* As Doug Finke points out, there’s an awful lot to do in the next five weeks…
The deadline has now passed for the House and Senate to act on bills that started in their respective chambers, marking the halfway point in the process. Let’s see where some big things stand.
The state budget? It’s not May yet, so of course it’s nowhere to be seen. Outside, that is, of Gov. PAT QUINN’s budget that was outlined in March and hasn’t been heard of since. Even Quinn’s budget probably wouldn’t be out there if the state Constitution didn’t force him to do it. Bzzzt. (Cue the penalty buzzer).
Gambling expansion with its lure of easy new millions for the state? Hasn’t’ passed either chamber. Bzzzt.
Concealed carry seems headed toward the state in one form or another after a court-ordered deadline of June 9. Surely the legislature has acted to put its stamp on that, right? Nope. The House has debated and voted on two concealed-carry bills — one restrictive, one not — and rejected both of them (guess they get points for consistency). That still puts the House ahead of the Senate, which has yet to publicly debate and vote on any concealed-carry bill. Bzzzt.
Compared to all of that, there’s been an explosion of activity on pension reform. The Senate actually passed a reform bill (on the second try) dealing with one of the five systems. The House has passed three reform bills over to the Senate.
Unfortunately, none of that stuff is the final version of pension reform. Plus, it all passed before the spring break that ended April 5. Since then, nothing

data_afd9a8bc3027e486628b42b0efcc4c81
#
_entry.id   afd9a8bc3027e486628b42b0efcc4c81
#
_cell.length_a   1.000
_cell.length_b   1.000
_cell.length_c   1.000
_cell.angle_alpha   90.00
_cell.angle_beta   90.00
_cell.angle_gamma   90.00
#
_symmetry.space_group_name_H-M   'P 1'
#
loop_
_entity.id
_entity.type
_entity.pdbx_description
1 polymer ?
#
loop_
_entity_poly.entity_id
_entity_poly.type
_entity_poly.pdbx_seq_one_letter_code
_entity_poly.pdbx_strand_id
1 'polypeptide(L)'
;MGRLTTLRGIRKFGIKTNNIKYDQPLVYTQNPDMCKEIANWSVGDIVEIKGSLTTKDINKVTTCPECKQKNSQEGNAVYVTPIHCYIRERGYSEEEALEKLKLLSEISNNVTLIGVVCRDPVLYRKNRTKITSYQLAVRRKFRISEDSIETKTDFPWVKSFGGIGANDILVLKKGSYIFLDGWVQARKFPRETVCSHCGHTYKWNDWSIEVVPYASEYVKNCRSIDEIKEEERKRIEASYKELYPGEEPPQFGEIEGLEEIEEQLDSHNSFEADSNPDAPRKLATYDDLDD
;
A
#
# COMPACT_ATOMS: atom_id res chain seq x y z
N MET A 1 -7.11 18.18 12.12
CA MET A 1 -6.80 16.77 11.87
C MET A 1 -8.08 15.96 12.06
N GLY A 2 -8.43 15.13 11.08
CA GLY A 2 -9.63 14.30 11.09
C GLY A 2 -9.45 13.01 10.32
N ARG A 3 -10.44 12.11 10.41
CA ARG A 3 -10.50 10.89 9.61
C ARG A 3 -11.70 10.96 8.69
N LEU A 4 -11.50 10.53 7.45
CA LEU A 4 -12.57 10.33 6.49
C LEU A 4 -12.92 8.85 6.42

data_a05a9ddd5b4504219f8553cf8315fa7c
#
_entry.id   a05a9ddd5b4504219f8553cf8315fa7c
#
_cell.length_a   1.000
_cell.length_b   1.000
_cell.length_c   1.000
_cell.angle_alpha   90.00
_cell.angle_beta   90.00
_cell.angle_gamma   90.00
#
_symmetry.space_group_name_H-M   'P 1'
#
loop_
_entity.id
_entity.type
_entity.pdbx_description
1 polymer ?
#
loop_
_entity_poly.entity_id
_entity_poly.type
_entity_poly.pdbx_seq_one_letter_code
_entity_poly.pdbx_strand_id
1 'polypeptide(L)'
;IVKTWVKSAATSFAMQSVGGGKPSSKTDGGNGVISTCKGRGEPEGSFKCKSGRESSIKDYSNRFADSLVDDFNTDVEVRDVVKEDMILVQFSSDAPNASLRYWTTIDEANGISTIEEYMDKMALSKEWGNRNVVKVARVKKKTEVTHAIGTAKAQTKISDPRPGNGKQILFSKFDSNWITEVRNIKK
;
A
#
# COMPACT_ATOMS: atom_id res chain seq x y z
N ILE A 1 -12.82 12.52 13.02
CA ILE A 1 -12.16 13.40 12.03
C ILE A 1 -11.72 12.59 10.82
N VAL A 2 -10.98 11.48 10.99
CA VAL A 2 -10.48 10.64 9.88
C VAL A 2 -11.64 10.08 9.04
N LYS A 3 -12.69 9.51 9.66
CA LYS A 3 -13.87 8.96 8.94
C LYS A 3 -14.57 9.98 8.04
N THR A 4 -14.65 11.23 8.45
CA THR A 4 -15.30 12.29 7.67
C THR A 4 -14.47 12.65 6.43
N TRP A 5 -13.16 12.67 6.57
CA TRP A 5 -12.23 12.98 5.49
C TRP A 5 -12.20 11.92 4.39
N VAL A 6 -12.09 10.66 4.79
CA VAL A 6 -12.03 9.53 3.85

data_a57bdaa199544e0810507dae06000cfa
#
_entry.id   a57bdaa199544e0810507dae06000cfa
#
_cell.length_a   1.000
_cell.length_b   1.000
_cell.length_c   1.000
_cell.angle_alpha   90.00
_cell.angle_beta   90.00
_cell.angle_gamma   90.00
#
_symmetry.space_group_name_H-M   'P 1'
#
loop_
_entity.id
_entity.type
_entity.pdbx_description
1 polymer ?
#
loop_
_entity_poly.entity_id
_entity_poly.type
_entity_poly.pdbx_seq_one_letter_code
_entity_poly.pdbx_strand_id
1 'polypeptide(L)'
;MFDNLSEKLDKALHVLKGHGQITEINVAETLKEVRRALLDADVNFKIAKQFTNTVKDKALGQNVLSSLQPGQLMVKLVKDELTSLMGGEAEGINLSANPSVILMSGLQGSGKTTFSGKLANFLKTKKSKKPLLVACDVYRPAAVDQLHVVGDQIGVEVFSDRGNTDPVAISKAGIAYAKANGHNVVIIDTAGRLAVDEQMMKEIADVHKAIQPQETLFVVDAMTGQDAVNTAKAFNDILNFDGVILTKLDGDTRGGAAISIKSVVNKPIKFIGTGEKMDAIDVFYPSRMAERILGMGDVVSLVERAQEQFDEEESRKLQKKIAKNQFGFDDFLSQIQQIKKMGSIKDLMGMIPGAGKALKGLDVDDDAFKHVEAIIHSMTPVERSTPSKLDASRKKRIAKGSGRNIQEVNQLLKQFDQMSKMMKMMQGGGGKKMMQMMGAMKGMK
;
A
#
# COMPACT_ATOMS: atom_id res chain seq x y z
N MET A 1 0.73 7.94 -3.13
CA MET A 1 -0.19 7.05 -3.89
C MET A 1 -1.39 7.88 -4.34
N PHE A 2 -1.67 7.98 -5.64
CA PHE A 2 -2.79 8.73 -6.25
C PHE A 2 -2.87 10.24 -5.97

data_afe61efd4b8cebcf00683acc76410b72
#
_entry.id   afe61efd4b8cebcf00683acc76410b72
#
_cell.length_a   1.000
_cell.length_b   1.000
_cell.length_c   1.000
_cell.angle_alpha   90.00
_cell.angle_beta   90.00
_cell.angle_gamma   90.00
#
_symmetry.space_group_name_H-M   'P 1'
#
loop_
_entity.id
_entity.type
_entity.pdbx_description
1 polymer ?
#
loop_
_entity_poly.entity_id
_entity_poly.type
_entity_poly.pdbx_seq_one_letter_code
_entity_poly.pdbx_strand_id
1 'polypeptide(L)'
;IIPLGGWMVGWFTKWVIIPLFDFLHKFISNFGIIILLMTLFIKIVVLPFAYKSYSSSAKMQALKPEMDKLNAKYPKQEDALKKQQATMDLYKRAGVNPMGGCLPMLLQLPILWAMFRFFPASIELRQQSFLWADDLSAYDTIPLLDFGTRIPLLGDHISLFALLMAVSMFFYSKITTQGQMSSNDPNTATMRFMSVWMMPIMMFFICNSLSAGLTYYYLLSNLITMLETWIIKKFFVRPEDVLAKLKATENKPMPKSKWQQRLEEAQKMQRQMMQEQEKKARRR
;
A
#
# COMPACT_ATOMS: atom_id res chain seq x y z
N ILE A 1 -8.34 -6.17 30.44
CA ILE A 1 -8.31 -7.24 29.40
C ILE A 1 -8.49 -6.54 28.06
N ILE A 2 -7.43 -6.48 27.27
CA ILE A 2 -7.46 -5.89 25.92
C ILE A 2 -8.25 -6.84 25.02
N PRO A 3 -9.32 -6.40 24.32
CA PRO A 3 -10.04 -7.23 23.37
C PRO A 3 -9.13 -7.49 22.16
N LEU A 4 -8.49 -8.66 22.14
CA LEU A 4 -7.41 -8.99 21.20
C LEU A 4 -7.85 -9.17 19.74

* Add Rep. Adam Brown’s bill to the list…
Brown, in his second term in the House, is sponsor of HB 2496, a bill to provide state incentives to help lure a $1.2 billion fertilizer plant to Tuscola, a project that would be an economic boon to East Central Illinois. Iowa also is competing for the plant.
Brown had lined up two dozen co-sponsors for the measure, met with House leaders, the governor and others, got the bill out of committee unanimously and thought it was in good shape for passage.
“It was getting extremely close to being called. We had a meeting with Speaker (Michael) Madigan, (Democratic Leader) Barbara Flynn Currie and (Republican Leader Tom) Cross where we sat down and discussed all the issues at hand. They indicated they were supportive,” Brown recalled.
“And then a couple days later, John Bradley filed Amendment 3.”
Amendment 3 forgives a $15 million state loan to the Chicago Port Authority that was made 25 years ago.
The odd thing is that Rep. John Bradley is from Marion, about 310 miles from the offices of the Chicago Port Authority. But Bradley is also among Madigan’s assistant leaders.
The amendment was approved in a voice vote on the House floor, so now it’s part of Brown’s bill for the Tuscola fertilizer plant, a bill that was seemingly headed for approval. Now his bill is on hold.
“I tried to remove it,” Brown said. “But it turned out that wouldn’t work out.”
A pattern is developing in the House of holding off on all the goodies until the hard stuff is passed. Brown is a conservative, but he’s against pension reform. He’s also a likely “No” vote on the budget. The thinking may be to not give him what he wants for his district until after the hard stuff has passed.
But that means a ton of legislation (far more than listed above) is backlogged. It’s gonna be a crazy May. Either that, or nothing will get done.
* Editorial: Don’t give state more money to throw away
* Vendors step up to pay Illinois’ bills
* Editorial: Illinois road paved with patronage
* Economic development, Texas-style: What Illinois can learn
* Bost: Link Card abuse out of control